• Enjoy the fresh air. Taking a walk -- even if it only for a few minutes -- can help you feel more connected to the world around you. As you walk around your neighborhood or favorite park, take notice of all the trees, plants, and any wildlife you encounter. Breathe in deeply and slowly.
    • Try not to wear headphones or listen to music while you are doing this as this can distract you from removing negative energy from your body and replenishing it with positive thoughts.
    • If you have a garden, spend time tending to your plants and foliage as a way of grounding yourself.[26]
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    Relax while you create. You might find that you can center and ground yourself while you are in the process of creating something. Perhaps you love to paint in a sunlit room, write poetry with your morning cup of coffee, or spend your weekend afternoons baking a favorite dessert.[27]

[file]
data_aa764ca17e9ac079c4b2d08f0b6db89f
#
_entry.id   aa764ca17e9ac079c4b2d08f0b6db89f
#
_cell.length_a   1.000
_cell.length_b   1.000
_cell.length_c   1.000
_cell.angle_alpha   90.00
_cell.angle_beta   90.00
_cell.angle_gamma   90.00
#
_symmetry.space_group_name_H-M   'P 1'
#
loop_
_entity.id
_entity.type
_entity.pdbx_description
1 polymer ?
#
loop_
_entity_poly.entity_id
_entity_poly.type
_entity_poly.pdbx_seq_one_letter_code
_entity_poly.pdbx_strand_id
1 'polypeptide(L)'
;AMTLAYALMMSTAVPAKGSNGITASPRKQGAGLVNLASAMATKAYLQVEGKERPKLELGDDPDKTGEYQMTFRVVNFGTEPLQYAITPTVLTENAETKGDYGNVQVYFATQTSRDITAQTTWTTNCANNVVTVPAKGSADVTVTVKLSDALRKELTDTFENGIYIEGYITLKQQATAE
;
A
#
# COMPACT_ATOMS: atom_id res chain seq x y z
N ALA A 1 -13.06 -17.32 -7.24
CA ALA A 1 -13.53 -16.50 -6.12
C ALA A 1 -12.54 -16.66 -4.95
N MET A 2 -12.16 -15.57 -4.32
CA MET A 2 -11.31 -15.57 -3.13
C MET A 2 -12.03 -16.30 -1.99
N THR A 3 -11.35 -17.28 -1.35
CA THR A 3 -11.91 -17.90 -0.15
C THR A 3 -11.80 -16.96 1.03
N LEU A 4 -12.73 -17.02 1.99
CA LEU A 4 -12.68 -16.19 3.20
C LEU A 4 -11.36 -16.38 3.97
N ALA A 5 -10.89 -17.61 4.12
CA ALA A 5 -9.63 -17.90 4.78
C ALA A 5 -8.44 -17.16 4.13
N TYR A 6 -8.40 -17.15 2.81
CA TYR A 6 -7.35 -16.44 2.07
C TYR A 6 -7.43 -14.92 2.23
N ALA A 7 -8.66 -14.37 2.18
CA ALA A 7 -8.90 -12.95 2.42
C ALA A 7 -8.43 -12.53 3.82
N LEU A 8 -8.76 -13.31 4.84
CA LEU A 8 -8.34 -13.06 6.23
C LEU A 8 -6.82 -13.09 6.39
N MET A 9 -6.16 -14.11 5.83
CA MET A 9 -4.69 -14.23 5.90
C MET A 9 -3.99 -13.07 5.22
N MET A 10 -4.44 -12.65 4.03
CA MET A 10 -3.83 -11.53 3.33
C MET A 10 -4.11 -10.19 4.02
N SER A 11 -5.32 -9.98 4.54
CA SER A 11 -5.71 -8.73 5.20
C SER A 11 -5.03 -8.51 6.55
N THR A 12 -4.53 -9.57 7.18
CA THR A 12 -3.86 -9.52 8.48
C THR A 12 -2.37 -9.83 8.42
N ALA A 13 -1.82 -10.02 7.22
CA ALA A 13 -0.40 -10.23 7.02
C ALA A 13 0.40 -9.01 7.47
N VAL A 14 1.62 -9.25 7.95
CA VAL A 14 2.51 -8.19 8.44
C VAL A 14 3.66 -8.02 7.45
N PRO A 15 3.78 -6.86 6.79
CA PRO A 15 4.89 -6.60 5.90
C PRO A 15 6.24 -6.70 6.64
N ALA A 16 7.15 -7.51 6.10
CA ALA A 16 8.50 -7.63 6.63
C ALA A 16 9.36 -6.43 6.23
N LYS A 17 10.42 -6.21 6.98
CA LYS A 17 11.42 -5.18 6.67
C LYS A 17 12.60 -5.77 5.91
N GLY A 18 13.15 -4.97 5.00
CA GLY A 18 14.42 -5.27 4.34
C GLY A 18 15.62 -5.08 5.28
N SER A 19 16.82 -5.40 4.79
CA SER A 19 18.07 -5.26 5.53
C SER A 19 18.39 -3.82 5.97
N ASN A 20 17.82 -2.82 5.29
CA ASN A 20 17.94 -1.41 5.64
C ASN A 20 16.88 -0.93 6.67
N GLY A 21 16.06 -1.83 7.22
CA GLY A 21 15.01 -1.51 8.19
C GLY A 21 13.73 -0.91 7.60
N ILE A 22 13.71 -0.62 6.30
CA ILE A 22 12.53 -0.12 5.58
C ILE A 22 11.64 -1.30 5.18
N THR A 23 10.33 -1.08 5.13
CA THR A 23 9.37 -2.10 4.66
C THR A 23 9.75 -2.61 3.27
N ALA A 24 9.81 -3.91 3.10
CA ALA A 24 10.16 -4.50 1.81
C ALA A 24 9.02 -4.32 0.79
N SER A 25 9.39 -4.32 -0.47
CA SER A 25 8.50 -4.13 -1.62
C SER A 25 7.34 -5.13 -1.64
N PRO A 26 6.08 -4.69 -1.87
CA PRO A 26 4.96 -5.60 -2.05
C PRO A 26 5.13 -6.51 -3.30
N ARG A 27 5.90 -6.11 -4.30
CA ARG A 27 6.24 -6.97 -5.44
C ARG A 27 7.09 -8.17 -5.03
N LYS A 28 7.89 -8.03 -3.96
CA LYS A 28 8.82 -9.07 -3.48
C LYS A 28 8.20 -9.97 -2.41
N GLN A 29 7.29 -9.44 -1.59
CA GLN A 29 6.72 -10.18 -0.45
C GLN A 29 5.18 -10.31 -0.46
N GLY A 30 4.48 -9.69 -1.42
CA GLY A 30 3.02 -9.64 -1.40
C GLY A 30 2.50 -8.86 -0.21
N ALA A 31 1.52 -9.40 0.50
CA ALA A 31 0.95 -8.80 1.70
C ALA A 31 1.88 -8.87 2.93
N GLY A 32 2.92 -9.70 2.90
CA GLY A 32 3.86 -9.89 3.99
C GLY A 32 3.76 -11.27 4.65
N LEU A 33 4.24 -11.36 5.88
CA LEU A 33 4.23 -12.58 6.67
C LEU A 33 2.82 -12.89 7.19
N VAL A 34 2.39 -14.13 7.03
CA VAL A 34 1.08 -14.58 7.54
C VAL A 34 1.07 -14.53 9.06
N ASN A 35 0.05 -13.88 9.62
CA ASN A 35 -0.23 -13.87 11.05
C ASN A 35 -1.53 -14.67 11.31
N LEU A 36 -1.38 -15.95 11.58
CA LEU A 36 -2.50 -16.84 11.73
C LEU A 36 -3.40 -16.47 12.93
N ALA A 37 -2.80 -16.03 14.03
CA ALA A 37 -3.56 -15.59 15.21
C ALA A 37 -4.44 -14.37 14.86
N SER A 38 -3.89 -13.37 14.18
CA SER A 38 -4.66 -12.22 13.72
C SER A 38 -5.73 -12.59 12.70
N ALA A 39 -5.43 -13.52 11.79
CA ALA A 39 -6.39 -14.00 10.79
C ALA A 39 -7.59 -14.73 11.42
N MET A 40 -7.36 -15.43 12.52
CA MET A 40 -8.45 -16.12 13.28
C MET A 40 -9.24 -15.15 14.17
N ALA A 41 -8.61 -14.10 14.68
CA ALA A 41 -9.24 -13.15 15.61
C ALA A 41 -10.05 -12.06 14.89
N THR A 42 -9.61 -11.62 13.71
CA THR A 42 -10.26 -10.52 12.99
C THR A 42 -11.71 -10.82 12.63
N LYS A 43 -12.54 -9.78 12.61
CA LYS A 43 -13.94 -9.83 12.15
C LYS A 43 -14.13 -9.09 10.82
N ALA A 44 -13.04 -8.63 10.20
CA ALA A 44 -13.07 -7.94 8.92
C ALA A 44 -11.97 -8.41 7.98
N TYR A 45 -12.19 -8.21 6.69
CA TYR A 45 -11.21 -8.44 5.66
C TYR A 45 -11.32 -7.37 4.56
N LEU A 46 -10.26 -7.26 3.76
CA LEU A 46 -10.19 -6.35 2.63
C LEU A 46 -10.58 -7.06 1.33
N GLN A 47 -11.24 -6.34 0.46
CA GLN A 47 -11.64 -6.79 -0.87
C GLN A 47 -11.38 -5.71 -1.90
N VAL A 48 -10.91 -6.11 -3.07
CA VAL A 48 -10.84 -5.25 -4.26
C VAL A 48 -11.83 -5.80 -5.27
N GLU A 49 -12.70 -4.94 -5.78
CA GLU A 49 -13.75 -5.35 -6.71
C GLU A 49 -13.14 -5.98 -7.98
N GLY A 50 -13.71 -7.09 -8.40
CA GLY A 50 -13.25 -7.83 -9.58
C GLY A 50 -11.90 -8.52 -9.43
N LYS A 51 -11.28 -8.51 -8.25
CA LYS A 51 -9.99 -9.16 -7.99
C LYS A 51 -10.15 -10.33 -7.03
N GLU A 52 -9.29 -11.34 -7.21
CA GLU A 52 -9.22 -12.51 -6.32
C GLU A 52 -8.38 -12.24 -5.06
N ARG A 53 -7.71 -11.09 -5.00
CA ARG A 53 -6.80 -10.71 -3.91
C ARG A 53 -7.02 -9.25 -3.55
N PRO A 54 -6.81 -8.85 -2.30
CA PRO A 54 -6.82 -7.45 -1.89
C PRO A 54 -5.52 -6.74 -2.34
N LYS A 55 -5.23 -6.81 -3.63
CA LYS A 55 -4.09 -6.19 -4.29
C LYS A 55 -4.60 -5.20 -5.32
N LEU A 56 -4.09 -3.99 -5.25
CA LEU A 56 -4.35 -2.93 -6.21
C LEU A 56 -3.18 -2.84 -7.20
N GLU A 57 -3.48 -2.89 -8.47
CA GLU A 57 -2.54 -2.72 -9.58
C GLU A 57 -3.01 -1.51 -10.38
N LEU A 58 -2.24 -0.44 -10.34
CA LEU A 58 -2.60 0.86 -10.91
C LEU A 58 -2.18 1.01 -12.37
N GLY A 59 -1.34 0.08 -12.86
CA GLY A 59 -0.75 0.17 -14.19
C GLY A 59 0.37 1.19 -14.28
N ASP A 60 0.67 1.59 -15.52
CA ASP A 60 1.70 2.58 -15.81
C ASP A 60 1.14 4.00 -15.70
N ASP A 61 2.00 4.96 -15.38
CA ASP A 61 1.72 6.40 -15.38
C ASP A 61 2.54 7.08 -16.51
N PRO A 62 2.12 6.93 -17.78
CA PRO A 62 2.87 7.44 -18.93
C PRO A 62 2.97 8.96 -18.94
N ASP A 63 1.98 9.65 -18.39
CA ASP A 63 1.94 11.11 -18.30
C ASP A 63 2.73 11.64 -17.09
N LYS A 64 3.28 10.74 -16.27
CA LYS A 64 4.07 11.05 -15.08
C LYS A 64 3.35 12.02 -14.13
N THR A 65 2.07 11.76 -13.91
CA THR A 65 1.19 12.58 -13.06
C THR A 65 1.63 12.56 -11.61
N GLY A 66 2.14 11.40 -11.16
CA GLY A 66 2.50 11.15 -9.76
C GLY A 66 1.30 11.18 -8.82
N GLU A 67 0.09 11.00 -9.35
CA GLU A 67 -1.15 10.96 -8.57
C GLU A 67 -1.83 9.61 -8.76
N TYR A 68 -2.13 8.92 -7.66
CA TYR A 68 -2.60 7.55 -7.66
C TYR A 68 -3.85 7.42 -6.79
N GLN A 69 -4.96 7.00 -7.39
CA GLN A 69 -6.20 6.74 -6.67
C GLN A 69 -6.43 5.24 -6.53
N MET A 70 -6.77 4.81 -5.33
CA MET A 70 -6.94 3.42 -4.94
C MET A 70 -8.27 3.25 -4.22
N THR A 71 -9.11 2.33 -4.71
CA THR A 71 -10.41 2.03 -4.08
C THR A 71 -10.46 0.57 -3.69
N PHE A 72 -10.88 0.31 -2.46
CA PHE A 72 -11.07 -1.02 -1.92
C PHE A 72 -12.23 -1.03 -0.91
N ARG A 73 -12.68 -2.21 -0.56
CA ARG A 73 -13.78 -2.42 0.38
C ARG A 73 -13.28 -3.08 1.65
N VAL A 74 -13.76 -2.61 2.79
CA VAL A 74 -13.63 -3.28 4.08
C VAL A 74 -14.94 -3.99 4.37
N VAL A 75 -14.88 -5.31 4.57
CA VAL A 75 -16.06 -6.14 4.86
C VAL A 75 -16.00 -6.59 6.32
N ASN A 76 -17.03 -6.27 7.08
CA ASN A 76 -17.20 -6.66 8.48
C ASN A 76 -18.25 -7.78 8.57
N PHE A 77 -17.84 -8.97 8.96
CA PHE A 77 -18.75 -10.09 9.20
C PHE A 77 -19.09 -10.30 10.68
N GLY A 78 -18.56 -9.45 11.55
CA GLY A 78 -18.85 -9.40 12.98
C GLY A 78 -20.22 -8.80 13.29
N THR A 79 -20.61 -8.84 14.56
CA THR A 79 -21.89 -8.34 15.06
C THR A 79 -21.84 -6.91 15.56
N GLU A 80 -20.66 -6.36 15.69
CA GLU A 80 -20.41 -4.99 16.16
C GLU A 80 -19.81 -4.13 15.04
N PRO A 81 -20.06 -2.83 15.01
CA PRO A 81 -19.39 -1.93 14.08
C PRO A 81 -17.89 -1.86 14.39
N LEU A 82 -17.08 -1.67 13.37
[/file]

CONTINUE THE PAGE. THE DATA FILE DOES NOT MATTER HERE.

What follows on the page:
• Practice your breathing while you perform these activities. As you practice them, consider how they calm you and connect you to nature and the rest of mankind. If you find yourself becoming frustrated and stressed, then stop and focus purely on breathing and centering yourself.[28]
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    Practice Tai chi. Tai chi is a series of graceful, self-paced movements that are meant to be physical accompaniment to your mental meditation.[29]
    • Tai chi is an ideal physical exercise for meditation because your muscles remain relaxed and loose as opposed to tense and stressed. Wear comfortable clothing when you practice this and it will help you reach a state relaxation and connectedness with both yourself and the world around you.[30]